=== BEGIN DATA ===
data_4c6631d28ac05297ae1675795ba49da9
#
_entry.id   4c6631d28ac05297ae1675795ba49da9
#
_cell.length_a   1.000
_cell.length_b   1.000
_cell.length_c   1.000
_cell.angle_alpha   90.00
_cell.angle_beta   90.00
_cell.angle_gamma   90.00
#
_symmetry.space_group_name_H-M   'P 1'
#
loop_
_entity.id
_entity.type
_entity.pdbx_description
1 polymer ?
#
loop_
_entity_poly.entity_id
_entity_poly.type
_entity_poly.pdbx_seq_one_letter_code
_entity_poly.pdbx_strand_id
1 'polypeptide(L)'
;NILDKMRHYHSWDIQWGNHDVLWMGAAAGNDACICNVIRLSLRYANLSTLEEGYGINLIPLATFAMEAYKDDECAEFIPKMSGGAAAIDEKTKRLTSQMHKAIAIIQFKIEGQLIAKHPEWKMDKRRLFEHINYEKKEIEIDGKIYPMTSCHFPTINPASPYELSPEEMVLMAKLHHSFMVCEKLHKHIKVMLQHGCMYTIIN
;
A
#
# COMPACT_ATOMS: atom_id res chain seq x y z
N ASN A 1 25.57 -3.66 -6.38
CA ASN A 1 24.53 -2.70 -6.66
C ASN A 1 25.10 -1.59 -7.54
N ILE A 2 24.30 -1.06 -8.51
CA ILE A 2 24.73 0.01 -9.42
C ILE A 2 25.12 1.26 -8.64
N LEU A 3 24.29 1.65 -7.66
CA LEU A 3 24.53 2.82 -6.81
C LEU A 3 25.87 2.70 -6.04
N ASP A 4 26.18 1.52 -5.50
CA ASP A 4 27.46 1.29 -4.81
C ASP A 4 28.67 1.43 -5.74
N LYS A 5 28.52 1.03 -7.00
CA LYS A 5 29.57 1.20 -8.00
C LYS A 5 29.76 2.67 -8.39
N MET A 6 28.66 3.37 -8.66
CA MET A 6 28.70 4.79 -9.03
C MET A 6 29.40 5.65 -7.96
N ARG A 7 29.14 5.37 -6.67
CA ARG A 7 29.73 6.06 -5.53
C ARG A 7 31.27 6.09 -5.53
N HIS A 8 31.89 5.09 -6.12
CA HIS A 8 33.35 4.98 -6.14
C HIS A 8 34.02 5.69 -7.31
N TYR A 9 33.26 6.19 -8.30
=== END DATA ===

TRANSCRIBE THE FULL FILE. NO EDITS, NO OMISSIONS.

data_4c6631d28ac05297ae1675795ba49da9
#
_entry.id   4c6631d28ac05297ae1675795ba49da9
#
_cell.length_a   1.000
_cell.length_b   1.000
_cell.length_c   1.000
_cell.angle_alpha   90.00
_cell.angle_beta   90.00
_cell.angle_gamma   90.00
#
_symmetry.space_group_name_H-M   'P 1'
#
loop_
_entity.id
_entity.type
_entity.pdbx_description
1 polymer ?
#
loop_
_entity_poly.entity_id
_entity_poly.type
_entity_poly.pdbx_seq_one_letter_code
_entity_poly.pdbx_strand_id
1 'polypeptide(L)'
;NILDKMRHYHSWDIQWGNHDVLWMGAAAGNDACICNVIRLSLRYANLSTLEEGYGINLIPLATFAMEAYKDDECAEFIPKMSGGAAAIDEKTKRLTSQMHKAIAIIQFKIEGQLIAKHPEWKMDKRRLFEHINYEKKEIEIDGKIYPMTSCHFPTINPASPYELSPEEMVLMAKLHHSFMVCEKLHKHIKVMLQHGCMYTIIN
;
A
#
# COMPACT_ATOMS: atom_id res chain seq x y z
N ASN A 1 25.57 -3.66 -6.38
CA ASN A 1 24.53 -2.70 -6.66
C ASN A 1 25.10 -1.59 -7.54
N ILE A 2 24.30 -1.06 -8.51
CA ILE A 2 24.73 0.01 -9.42
C ILE A 2 25.12 1.26 -8.64
N LEU A 3 24.29 1.65 -7.66
CA LEU A 3 24.53 2.82 -6.81
C LEU A 3 25.87 2.70 -6.04
N ASP A 4 26.18 1.52 -5.50
CA ASP A 4 27.46 1.29 -4.81
C ASP A 4 28.67 1.43 -5.74
N LYS A 5 28.52 1.03 -7.00
CA LYS A 5 29.57 1.20 -8.00
C LYS A 5 29.76 2.67 -8.39
N MET A 6 28.66 3.37 -8.66
CA MET A 6 28.70 4.79 -9.03
C MET A 6 29.40 5.65 -7.96
N ARG A 7 29.14 5.37 -6.67
CA ARG A 7 29.73 6.06 -5.53
C ARG A 7 31.27 6.09 -5.53
N HIS A 8 31.89 5.09 -6.12
CA HIS A 8 33.35 4.98 -6.14
C HIS A 8 34.02 5.69 -7.31
N TYR A 9 33.26 6.19 -8.30